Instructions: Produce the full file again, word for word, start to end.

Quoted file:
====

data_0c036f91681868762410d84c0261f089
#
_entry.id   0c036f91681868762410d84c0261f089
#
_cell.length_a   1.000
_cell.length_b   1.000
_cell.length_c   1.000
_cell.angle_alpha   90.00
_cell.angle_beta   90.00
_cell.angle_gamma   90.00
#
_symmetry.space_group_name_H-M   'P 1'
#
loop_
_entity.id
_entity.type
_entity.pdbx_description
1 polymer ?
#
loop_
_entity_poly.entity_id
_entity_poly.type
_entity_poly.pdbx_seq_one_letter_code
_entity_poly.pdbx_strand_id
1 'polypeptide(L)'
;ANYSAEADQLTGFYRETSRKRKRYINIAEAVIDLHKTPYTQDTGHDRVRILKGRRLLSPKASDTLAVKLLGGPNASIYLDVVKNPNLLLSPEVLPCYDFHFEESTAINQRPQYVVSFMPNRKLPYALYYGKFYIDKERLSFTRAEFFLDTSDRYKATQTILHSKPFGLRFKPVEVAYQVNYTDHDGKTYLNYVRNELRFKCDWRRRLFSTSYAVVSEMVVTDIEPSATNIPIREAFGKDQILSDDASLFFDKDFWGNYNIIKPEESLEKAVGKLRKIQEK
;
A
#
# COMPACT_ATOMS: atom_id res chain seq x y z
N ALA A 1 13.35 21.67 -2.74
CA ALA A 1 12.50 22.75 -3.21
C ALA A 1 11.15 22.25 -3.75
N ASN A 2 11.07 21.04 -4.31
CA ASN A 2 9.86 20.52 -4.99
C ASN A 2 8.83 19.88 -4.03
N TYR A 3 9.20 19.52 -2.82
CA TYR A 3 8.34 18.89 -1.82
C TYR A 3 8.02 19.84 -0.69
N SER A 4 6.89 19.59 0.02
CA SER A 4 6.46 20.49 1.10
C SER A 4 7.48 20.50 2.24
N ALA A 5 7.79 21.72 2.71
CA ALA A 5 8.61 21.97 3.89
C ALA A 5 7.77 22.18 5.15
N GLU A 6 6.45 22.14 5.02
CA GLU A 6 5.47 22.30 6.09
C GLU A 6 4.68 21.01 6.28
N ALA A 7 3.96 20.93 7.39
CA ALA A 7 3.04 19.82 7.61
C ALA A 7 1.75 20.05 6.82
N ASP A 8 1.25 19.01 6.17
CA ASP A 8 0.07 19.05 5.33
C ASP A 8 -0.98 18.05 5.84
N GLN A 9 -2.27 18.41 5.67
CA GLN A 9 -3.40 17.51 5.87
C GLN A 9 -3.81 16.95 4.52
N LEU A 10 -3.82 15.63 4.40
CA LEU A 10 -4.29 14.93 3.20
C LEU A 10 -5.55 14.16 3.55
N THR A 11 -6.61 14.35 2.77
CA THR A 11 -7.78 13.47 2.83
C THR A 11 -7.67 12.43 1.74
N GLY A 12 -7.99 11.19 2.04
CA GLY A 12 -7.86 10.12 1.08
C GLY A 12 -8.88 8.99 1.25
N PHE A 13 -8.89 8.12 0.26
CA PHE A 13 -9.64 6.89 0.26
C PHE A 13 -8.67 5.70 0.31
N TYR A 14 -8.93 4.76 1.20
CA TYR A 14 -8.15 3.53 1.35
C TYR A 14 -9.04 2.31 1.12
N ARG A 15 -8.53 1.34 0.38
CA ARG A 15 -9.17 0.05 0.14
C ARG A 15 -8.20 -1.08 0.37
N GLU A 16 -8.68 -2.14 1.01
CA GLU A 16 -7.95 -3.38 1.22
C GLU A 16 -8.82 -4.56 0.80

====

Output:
data_0c036f91681868762410d84c0261f089
#
_entry.id   0c036f91681868762410d84c0261f089
#
_cell.length_a   1.000
_cell.length_b   1.000
_cell.length_c   1.000
_cell.angle_alpha   90.00
_cell.angle_beta   90.00
_cell.angle_gamma   90.00
#
_symmetry.space_group_name_H-M   'P 1'
#
loop_
_entity.id
_entity.type
_entity.pdbx_description
1 polymer ?
#
loop_
_entity_poly.entity_id
_entity_poly.type
_entity_poly.pdbx_seq_one_letter_code
_entity_poly.pdbx_strand_id
1 'polypeptide(L)'
;ANYSAEADQLTGFYRETSRKRKRYINIAEAVIDLHKTPYTQDTGHDRVRILKGRRLLSPKASDTLAVKLLGGPNASIYLDVVKNPNLLLSPEVLPCYDFHFEESTAINQRPQYVVSFMPNRKLPYALYYGKFYIDKERLSFTRAEFFLDTSDRYKATQTILHSKPFGLRFKPVEVAYQVNYTDHDGKTYLNYVRNELRFKCDWRRRLFSTSYAVVSEMVVTDIEPSATNIPIREAFGKDQILSDDASLFFDKDFWGNYNIIKPEESLEKAVGKLRKIQEK
;
A
#
# COMPACT_ATOMS: atom_id res chain seq x y z
N ALA A 1 13.35 21.67 -2.74
CA ALA A 1 12.50 22.75 -3.21
C ALA A 1 11.15 22.25 -3.75
N ASN A 2 11.07 21.04 -4.31
CA ASN A 2 9.86 20.52 -4.99
C ASN A 2 8.83 19.88 -4.03
N TYR A 3 9.20 19.52 -2.82
CA TYR A 3 8.34 18.89 -1.82
C TYR A 3 8.02 19.84 -0.69
N SER A 4 6.89 19.59 0.02
CA SER A 4 6.46 20.49 1.10
C SER A 4 7.48 20.50 2.24
N ALA A 5 7.79 21.72 2.71
CA ALA A 5 8.61 21.97 3.89
C ALA A 5 7.77 22.18 5.15
N GLU A 6 6.45 22.14 5.02
CA GLU A 6 5.47 22.30 6.09
C GLU A 6 4.68 21.01 6.28
N ALA A 7 3.96 20.93 7.39
CA ALA A 7 3.04 19.82 7.61
C ALA A 7 1.75 20.05 6.82
N ASP A 8 1.25 19.01 6.17
CA ASP A 8 0.07 19.05 5.33
C ASP A 8 -0.98 18.05 5.84
N GLN A 9 -2.27 18.41 5.67
CA GLN A 9 -3.40 17.51 5.87
C GLN A 9 -3.81 16.95 4.52
N LEU A 10 -3.82 15.63 4.40
CA LEU A 10 -4.29 14.93 3.20
C LEU A 10 -5.55 14.16 3.55
N THR A 11 -6.61 14.35 2.77
CA THR A 11 -7.78 13.47 2.83
C THR A 11 -7.67 12.43 1.74
N GLY A 12 -7.99 11.19 2.04
CA GLY A 12 -7.86 10.12 1.08
C GLY A 12 -8.88 8.99 1.25
N PHE A 13 -8.89 8.12 0.26
CA PHE A 13 -9.64 6.89 0.26
C PHE A 13 -8.67 5.70 0.31
N TYR A 14 -8.93 4.76 1.20
CA TYR A 14 -8.15 3.53 1.35
C TYR A 14 -9.04 2.31 1.12
N ARG A 15 -8.53 1.34 0.38
CA ARG A 15 -9.17 0.05 0.14
C ARG A 15 -8.20 -1.08 0.37
N GLU A 16 -8.68 -2.14 1.01
CA GLU A 16 -7.95 -3.38 1.22
C GLU A 16 -8.82 -4.56 0.80